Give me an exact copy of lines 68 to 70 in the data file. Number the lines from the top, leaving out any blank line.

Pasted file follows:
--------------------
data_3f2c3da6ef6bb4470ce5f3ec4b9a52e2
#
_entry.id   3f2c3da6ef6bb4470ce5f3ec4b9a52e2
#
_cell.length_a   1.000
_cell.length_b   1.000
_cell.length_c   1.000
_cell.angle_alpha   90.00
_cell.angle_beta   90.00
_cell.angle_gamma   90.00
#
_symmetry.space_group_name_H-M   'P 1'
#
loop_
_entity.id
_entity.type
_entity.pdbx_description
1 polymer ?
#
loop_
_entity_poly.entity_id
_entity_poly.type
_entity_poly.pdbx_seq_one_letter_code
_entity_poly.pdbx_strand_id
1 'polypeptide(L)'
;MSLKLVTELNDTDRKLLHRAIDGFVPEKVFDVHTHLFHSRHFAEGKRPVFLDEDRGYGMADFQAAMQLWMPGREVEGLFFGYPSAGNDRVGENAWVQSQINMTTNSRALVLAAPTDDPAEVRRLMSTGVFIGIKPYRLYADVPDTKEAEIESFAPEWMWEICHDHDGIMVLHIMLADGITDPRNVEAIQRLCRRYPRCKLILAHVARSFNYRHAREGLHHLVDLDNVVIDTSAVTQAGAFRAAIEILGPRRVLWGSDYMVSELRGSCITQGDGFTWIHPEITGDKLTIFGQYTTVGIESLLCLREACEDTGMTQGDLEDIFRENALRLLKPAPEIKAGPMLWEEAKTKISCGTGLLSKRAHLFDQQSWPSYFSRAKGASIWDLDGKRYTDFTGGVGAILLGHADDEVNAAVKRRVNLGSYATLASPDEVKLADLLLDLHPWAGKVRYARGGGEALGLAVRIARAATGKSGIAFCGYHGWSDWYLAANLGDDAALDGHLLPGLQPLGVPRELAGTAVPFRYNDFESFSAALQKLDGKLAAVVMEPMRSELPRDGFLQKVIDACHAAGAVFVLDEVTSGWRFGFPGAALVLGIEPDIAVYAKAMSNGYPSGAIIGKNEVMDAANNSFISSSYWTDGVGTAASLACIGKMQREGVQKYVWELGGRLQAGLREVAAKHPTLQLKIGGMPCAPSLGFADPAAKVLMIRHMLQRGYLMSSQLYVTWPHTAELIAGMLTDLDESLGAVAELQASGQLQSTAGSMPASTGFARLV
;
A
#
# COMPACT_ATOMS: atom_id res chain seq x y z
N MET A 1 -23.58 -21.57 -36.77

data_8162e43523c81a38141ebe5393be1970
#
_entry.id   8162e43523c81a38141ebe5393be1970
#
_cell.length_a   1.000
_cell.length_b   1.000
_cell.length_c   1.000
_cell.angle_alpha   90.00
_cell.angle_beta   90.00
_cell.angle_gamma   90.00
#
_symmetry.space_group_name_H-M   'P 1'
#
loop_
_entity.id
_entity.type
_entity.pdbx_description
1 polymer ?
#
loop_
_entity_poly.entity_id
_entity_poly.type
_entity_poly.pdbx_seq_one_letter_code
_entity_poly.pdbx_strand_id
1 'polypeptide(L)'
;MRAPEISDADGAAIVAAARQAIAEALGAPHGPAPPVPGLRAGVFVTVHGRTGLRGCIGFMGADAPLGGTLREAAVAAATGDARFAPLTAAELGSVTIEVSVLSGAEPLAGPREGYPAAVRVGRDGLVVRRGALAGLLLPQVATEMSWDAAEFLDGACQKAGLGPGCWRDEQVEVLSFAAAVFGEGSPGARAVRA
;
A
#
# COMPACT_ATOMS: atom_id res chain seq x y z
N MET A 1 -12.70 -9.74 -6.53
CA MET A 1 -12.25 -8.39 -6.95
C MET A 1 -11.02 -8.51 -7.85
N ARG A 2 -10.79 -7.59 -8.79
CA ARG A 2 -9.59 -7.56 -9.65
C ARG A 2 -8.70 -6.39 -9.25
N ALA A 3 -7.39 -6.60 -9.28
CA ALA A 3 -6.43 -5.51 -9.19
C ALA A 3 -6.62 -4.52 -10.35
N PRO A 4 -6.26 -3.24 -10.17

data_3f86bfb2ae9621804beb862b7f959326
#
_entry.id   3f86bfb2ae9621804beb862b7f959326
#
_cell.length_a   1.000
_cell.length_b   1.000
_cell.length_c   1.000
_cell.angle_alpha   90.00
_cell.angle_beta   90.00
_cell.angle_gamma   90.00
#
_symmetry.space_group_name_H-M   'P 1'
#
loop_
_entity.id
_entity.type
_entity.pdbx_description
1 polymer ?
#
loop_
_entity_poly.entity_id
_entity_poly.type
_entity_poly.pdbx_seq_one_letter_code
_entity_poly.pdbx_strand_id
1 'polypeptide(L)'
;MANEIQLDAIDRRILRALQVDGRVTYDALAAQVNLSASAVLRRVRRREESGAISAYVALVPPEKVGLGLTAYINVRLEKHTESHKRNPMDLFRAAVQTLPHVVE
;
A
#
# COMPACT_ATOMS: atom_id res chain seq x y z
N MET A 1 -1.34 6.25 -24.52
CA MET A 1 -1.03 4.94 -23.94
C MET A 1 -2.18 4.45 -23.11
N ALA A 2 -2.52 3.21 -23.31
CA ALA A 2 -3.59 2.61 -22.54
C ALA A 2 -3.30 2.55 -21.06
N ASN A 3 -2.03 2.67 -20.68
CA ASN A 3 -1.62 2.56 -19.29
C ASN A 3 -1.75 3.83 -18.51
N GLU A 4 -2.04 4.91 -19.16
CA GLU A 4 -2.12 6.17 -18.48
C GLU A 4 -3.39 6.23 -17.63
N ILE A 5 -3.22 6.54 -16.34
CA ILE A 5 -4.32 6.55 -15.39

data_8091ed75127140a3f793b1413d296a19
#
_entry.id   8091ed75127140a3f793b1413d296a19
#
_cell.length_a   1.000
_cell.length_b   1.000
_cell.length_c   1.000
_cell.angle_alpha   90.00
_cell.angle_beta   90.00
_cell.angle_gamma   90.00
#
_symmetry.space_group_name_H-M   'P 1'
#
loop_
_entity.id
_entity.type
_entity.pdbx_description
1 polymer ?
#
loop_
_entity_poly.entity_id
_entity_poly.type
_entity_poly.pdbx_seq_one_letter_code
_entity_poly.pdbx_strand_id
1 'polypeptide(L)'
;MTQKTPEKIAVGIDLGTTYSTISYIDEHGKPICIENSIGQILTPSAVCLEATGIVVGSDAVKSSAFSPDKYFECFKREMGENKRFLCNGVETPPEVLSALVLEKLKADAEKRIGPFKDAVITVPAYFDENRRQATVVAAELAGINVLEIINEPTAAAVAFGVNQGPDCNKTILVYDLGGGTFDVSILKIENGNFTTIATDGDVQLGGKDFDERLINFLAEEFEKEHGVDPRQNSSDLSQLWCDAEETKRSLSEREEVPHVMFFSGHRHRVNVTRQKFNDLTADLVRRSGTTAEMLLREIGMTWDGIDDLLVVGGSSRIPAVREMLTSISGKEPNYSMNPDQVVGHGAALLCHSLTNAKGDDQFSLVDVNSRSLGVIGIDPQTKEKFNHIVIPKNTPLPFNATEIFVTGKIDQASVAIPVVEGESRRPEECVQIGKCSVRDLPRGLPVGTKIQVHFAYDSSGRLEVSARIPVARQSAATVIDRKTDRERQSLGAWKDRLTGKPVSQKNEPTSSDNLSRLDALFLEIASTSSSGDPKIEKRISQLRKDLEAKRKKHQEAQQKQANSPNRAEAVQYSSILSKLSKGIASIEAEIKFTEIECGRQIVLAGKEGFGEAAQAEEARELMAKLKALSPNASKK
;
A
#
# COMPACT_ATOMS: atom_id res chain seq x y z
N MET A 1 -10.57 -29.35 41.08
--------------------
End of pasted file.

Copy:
N ALA A 3 -7.39 -6.60 -9.28
CA ALA A 3 -6.43 -5.51 -9.19
C ALA A 3 -6.62 -4.52 -10.35